"A New York Treasure" --Village Voice

New York Minute


There are a few compelling stories in the New Yorker’s food issue this week. Only one of them, this short essay by Zadie Smith, is available online for free:

The first time I ordered takeout in New York, two things confounded me: the terrific speed with which the food arrived, and the fact that, after I’d paid for it, the man from the Chinese restaurant and I stood on either side of the threshold staring at each other, though only one of us understood why. After a minute of this, I closed the door. An American friend sat on the sofa, openmouthed:

“Wait—did you just close the door?”

In London, you don’t tip for delivery. A man on a motorbike arrives and hands over an oil-soaked bag, or a box. You give him the exact amount of money it costs or wait and look at your shoes while he hunts for change. Then you close the door. Sometimes all this is achieved without even the removal of his motorcycle helmet. The dream (an especially British dream) is that the whole awkward exchange pass wordlessly.

In the realm of urban life, the efficiency of delivery services often shapes our daily routines and interactions. Just as Zadie Smith’s experience illuminates the cultural nuances of takeout etiquette, the dynamics of courier services similarly reflect regional customs and expectations. Whether it’s the swift arrival of a package or the exchange of goods at the doorstep, these encounters embody a delicate balance of convenience and social norms.

Yet, in bustling cities like Los Angeles, where time is of the essence, the role of courier services takes on added significance. Residents rely on the seamless operations of los angeles courier service providers to navigate the fast-paced rhythms of city life, ensuring that parcels and documents reach their destinations promptly and efficiently. However, amidst the hustle and bustle of urban landscapes, there’s an underlying narrative of human connection woven into every delivery transaction. Beyond the mere exchange of goods, these moments at the doorstep symbolize fleeting encounters that bridge the gap between strangers, however briefly.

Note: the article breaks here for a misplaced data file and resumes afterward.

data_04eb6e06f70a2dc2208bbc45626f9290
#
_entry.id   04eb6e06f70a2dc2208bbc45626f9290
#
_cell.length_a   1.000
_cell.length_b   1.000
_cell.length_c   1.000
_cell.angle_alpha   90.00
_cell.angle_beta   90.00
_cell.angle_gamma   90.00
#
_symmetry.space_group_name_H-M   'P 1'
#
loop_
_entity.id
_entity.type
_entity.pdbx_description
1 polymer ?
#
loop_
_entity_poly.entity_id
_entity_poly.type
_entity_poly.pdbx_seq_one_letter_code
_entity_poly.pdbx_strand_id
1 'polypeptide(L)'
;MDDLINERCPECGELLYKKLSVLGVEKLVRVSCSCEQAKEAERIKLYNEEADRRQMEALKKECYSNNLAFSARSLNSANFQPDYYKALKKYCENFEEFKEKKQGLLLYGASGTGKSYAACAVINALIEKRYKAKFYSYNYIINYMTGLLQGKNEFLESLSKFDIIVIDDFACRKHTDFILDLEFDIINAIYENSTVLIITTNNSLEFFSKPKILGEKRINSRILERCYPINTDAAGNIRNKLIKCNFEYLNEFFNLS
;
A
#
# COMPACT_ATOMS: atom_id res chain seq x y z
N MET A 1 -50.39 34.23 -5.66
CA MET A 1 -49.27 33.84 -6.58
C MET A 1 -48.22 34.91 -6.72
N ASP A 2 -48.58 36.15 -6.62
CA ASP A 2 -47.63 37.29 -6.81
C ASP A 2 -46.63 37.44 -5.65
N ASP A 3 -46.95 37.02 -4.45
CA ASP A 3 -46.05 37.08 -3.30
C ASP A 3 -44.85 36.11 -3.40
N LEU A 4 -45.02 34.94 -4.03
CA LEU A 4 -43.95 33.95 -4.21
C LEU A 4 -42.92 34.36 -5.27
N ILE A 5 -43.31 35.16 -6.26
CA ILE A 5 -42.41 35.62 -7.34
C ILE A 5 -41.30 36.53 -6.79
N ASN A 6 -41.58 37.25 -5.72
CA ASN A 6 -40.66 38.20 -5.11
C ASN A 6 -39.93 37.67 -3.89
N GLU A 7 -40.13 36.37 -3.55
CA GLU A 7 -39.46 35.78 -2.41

In a world increasingly defined by digital transactions and remote interactions, the face-to-face exchange facilitated by courier services offers a reminder of our shared humanity. Whether it’s a nod of acknowledgment or a friendly greeting, these small gestures serve to enrich the fabric of community amidst the whirlwind of modern life.

[Photo Via: Todd Heisler/The New York Times;  My Upper West]


1 Chyll Will   ~  Nov 1, 2013 8:42 am

I brought a friend to a buffet restaurant at Co-Op City a few weeks ago; they had relatively decent food, but their service was very suspect. The waitresses, and there were a few of them, all hovered nearby and talked loudly in their language while we tried to enjoy our meal. We got up twice to sit at different tables and they still followed us and hovered. When we finished, my friend paid cash for the both of us and waited for his change; one of the waitresses asked if they could keep the change as a tip. Oh boy, he flew into a rage and cussed everyone in sight out. I ducked for cover and went out the front to wait for him.

I'd have sympathized with his reaction were it not for the fact that I had warned him before about the tendencies of the waitstaff and had stopped going there long ago as a result, but he was hungry (read: greedy) and insisted on going there. Oh well.

2 Alex Belth   ~  Nov 1, 2013 3:47 pm


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